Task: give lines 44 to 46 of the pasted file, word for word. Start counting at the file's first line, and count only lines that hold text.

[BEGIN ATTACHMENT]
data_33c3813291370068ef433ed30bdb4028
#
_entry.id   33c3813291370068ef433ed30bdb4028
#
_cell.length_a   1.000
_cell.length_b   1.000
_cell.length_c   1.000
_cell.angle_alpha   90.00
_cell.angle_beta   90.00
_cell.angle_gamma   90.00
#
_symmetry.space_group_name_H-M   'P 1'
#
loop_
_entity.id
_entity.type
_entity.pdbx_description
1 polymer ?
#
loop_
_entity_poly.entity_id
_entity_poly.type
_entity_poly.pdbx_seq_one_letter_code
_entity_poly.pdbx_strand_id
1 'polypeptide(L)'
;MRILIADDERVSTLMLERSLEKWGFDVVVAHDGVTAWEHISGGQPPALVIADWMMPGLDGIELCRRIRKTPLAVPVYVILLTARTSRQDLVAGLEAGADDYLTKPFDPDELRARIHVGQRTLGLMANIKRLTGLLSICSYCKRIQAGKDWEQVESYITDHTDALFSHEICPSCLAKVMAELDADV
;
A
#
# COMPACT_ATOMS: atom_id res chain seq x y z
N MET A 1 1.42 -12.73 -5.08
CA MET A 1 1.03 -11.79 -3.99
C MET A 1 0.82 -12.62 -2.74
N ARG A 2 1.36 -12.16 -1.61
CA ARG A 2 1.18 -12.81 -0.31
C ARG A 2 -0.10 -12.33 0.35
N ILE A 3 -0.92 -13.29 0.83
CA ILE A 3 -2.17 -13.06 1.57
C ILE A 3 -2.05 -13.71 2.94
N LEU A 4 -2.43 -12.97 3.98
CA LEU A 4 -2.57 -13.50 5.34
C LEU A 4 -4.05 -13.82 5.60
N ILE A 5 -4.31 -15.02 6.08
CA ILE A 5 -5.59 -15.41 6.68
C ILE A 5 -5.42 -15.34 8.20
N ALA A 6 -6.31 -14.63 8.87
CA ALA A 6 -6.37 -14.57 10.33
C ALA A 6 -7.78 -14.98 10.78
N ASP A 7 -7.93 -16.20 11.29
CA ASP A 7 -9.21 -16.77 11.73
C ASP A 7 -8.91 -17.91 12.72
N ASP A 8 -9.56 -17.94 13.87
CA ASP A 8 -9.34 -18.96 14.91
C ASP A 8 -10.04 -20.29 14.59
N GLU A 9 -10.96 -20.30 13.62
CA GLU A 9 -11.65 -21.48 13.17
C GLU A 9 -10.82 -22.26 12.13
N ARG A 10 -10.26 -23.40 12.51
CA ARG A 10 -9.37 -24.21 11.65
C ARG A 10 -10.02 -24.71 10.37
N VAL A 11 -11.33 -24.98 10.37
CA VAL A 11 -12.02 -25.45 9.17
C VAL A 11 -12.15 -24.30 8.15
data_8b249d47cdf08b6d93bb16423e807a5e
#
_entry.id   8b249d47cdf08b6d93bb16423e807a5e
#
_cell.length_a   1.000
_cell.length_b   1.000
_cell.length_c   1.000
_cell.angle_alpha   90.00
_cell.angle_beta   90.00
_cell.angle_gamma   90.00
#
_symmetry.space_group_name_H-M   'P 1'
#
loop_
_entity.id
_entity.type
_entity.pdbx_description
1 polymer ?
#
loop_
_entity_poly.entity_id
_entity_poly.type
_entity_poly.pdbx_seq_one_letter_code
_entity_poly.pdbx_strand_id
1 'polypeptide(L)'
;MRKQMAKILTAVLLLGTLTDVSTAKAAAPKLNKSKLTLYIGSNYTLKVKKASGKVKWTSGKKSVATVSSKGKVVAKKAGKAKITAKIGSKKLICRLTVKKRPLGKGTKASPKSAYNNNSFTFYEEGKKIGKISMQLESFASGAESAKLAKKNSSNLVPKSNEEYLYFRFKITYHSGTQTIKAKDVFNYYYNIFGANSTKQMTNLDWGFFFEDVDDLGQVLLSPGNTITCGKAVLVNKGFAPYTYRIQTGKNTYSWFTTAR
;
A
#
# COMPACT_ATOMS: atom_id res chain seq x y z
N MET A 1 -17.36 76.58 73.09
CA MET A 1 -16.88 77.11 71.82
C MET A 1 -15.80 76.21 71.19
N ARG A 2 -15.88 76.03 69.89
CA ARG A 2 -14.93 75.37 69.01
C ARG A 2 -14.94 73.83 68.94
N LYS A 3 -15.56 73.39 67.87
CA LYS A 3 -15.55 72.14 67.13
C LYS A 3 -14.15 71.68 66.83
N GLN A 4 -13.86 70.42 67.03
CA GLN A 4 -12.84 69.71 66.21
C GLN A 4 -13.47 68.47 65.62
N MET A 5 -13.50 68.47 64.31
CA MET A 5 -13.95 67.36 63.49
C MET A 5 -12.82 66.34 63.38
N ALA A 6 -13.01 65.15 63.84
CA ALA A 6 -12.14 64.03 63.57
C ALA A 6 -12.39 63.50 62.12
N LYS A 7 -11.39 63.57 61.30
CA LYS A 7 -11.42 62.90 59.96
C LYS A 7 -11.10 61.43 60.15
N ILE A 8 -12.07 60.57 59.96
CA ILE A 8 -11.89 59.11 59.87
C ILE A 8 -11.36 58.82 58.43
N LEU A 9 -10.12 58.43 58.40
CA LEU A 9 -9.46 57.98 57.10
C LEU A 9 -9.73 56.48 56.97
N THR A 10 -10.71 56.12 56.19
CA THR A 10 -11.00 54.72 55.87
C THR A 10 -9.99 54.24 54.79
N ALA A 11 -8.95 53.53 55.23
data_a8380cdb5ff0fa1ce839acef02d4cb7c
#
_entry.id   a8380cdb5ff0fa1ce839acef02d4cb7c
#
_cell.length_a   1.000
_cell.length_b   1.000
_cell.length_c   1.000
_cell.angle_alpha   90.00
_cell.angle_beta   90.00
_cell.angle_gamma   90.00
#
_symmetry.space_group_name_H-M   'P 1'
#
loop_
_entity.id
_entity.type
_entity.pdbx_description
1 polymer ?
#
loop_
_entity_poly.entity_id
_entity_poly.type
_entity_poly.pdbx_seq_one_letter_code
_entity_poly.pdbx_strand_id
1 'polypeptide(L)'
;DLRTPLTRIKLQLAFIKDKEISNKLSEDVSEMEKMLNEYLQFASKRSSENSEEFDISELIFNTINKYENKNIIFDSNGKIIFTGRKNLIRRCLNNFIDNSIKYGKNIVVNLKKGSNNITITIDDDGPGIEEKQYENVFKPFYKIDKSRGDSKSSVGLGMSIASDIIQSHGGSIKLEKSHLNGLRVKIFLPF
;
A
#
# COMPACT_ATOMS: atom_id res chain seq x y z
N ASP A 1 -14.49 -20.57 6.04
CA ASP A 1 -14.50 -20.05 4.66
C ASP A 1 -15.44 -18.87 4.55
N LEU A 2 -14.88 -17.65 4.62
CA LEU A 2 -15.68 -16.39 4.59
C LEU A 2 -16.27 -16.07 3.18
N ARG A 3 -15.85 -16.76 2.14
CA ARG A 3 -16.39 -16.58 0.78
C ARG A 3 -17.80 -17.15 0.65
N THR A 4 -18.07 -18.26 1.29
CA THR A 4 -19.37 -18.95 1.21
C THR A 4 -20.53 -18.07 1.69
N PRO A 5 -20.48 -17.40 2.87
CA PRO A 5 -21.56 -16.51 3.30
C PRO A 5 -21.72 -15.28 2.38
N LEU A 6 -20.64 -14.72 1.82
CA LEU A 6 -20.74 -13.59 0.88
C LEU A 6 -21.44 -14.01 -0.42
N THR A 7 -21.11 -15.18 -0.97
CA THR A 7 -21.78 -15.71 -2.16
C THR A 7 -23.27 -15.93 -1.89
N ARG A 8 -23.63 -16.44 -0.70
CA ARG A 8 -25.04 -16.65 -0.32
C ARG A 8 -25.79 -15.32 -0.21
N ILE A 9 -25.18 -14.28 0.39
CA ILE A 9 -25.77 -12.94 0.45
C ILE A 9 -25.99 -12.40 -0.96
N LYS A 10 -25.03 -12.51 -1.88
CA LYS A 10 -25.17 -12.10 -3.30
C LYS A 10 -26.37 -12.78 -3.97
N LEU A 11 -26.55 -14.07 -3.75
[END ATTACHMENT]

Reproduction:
CA ILE A 5 -5.59 -15.41 6.68
C ILE A 5 -5.42 -15.34 8.20
N ALA A 6 -6.31 -14.63 8.87